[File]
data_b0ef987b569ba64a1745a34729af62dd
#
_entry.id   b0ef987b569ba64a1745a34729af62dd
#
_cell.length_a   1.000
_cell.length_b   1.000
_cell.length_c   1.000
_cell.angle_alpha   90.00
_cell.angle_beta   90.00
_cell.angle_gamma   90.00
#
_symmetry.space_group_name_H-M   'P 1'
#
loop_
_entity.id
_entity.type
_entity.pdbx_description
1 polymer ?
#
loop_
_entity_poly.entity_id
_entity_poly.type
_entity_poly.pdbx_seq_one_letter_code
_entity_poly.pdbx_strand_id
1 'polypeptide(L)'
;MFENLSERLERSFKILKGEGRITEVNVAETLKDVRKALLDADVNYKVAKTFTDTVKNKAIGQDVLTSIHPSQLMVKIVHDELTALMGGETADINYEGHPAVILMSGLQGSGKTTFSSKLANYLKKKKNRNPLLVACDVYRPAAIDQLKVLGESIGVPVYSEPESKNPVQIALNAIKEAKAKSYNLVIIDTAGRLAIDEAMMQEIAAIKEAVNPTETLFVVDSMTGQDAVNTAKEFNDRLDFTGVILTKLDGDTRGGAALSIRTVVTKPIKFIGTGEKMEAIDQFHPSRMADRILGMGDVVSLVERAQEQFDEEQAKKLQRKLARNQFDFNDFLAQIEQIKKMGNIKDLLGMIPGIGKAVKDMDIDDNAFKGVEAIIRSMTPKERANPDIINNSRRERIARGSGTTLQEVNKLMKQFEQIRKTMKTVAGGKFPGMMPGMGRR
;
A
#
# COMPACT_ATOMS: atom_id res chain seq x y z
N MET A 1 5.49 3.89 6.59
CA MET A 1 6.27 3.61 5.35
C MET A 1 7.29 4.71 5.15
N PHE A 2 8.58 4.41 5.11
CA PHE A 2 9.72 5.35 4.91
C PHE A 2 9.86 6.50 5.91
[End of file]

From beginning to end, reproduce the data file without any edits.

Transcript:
data_b0ef987b569ba64a1745a34729af62dd
#
_entry.id   b0ef987b569ba64a1745a34729af62dd
#
_cell.length_a   1.000
_cell.length_b   1.000
_cell.length_c   1.000
_cell.angle_alpha   90.00
_cell.angle_beta   90.00
_cell.angle_gamma   90.00
#
_symmetry.space_group_name_H-M   'P 1'
#
loop_
_entity.id
_entity.type
_entity.pdbx_description
1 polymer ?
#
loop_
_entity_poly.entity_id
_entity_poly.type
_entity_poly.pdbx_seq_one_letter_code
_entity_poly.pdbx_strand_id
1 'polypeptide(L)'
;MFENLSERLERSFKILKGEGRITEVNVAETLKDVRKALLDADVNYKVAKTFTDTVKNKAIGQDVLTSIHPSQLMVKIVHDELTALMGGETADINYEGHPAVILMSGLQGSGKTTFSSKLANYLKKKKNRNPLLVACDVYRPAAIDQLKVLGESIGVPVYSEPESKNPVQIALNAIKEAKAKSYNLVIIDTAGRLAIDEAMMQEIAAIKEAVNPTETLFVVDSMTGQDAVNTAKEFNDRLDFTGVILTKLDGDTRGGAALSIRTVVTKPIKFIGTGEKMEAIDQFHPSRMADRILGMGDVVSLVERAQEQFDEEQAKKLQRKLARNQFDFNDFLAQIEQIKKMGNIKDLLGMIPGIGKAVKDMDIDDNAFKGVEAIIRSMTPKERANPDIINNSRRERIARGSGTTLQEVNKLMKQFEQIRKTMKTVAGGKFPGMMPGMGRR
;
A
#
# COMPACT_ATOMS: atom_id res chain seq x y z
N MET A 1 5.49 3.89 6.59
CA MET A 1 6.27 3.61 5.35
C MET A 1 7.29 4.71 5.15
N PHE A 2 8.58 4.41 5.11
CA PHE A 2 9.72 5.35 4.91
C PHE A 2 9.86 6.50 5.91